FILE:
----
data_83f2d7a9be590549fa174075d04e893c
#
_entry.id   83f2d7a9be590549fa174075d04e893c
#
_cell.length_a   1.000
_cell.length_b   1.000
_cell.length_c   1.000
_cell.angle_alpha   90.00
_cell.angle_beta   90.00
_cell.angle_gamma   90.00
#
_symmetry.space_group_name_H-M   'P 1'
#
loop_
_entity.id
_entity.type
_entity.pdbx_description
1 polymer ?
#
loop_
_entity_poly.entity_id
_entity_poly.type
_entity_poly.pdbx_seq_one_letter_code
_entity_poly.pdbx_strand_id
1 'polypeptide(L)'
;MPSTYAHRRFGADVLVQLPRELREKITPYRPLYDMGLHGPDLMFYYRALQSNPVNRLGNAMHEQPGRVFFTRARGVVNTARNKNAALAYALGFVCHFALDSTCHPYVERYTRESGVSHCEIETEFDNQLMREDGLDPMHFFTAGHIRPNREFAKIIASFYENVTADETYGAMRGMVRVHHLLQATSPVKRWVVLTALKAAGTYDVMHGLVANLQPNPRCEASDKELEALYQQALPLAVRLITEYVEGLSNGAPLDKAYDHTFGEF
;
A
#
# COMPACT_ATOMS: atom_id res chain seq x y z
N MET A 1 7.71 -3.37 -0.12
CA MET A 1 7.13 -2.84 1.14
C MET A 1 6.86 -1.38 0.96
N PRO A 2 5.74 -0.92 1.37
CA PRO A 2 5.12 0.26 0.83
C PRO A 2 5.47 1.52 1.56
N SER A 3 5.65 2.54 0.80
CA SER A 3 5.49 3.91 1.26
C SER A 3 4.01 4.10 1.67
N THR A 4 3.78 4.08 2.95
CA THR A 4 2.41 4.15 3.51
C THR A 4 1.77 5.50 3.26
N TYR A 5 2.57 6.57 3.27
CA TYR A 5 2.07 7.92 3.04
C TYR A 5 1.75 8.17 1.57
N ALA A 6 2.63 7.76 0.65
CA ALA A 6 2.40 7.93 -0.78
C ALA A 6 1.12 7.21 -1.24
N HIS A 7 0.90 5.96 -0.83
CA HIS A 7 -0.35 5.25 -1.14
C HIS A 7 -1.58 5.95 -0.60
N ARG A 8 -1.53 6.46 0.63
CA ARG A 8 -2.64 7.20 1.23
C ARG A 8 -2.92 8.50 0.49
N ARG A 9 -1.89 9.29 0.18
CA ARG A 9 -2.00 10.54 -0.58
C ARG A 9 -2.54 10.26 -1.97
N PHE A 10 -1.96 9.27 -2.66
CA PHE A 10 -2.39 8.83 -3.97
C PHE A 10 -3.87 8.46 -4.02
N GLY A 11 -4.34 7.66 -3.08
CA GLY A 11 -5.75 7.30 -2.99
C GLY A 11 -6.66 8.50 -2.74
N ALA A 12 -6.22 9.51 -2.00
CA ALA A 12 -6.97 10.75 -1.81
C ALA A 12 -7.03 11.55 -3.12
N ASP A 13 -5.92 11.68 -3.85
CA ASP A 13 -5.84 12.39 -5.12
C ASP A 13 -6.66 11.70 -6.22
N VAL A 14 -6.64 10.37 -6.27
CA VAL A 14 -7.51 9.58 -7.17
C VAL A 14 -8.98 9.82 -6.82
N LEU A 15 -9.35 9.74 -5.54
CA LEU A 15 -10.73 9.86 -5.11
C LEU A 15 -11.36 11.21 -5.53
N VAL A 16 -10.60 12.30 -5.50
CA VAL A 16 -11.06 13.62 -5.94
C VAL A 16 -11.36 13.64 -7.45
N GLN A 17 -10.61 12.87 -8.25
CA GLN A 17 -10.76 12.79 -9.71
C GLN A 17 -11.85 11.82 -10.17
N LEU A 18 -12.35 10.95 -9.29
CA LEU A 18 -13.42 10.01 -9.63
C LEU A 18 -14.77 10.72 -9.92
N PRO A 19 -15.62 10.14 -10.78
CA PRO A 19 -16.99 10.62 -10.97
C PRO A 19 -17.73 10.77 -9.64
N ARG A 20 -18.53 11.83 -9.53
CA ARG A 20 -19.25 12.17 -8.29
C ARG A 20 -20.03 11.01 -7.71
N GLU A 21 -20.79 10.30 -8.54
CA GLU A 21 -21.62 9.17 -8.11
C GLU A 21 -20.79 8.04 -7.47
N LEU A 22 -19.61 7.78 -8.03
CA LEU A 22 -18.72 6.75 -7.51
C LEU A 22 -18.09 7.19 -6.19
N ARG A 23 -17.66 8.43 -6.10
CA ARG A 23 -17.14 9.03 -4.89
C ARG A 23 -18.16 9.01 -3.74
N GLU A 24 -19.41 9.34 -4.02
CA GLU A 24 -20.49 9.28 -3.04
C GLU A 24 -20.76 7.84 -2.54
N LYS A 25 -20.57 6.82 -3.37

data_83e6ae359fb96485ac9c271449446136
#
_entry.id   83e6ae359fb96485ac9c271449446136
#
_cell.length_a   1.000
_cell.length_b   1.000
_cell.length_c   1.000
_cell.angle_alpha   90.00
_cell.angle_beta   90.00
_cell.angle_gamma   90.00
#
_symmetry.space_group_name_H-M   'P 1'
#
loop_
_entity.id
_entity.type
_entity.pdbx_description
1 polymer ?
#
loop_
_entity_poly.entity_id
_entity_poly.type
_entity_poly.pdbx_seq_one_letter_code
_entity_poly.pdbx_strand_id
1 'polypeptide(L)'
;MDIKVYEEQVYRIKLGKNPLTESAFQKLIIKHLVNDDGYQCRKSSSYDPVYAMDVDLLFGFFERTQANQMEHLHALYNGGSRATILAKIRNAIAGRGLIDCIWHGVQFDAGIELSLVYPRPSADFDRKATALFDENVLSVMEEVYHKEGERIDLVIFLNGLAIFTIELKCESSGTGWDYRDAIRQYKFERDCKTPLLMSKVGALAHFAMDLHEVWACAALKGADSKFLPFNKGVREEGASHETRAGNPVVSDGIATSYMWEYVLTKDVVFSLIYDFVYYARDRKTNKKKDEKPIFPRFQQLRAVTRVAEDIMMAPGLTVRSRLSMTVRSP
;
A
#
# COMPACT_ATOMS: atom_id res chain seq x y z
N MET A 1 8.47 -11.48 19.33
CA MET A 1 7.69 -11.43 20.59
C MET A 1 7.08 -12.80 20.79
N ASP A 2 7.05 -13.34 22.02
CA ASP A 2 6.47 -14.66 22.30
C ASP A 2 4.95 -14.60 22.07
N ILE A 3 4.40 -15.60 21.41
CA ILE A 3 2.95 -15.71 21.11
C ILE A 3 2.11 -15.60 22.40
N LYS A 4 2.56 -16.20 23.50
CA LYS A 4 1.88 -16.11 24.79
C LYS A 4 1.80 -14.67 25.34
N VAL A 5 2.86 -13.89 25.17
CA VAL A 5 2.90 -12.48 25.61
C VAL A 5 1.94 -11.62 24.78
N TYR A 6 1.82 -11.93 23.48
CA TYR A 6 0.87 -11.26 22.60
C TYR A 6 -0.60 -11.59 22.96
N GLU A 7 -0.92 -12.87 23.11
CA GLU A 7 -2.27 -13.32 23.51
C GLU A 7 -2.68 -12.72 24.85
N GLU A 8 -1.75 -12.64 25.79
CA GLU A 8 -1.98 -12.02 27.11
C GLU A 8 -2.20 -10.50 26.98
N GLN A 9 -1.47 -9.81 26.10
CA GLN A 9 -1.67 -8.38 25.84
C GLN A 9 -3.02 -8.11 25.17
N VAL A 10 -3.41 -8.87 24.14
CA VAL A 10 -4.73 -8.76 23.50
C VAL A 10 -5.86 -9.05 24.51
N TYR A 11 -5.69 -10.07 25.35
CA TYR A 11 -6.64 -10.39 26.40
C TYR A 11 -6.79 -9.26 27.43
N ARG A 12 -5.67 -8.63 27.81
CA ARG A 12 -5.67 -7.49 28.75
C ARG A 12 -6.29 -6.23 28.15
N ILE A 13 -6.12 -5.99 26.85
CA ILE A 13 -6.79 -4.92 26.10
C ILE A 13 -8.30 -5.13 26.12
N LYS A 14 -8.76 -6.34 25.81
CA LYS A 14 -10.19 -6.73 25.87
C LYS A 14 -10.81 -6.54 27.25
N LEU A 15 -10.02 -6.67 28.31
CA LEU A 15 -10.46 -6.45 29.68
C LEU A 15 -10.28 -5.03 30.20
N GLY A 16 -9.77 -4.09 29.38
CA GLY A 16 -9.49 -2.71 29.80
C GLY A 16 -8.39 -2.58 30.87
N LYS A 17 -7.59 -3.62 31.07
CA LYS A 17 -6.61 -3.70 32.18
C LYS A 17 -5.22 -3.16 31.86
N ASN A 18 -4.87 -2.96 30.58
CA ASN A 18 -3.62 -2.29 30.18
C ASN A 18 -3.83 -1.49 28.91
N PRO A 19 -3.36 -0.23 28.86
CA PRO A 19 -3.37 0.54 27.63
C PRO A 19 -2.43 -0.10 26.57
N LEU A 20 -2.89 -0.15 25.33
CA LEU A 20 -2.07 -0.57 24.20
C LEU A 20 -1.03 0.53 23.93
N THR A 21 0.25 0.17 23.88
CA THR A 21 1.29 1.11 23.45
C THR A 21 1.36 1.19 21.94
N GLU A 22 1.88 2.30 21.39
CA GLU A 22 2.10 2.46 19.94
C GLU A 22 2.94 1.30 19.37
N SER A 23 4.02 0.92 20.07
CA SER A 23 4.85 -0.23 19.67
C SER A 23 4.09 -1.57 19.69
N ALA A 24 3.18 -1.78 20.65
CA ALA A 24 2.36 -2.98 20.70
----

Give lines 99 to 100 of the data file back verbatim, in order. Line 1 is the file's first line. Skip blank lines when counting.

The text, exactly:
C ARG A 23 -18.16 9.01 -3.74
N GLU A 24 -19.41 9.34 -4.02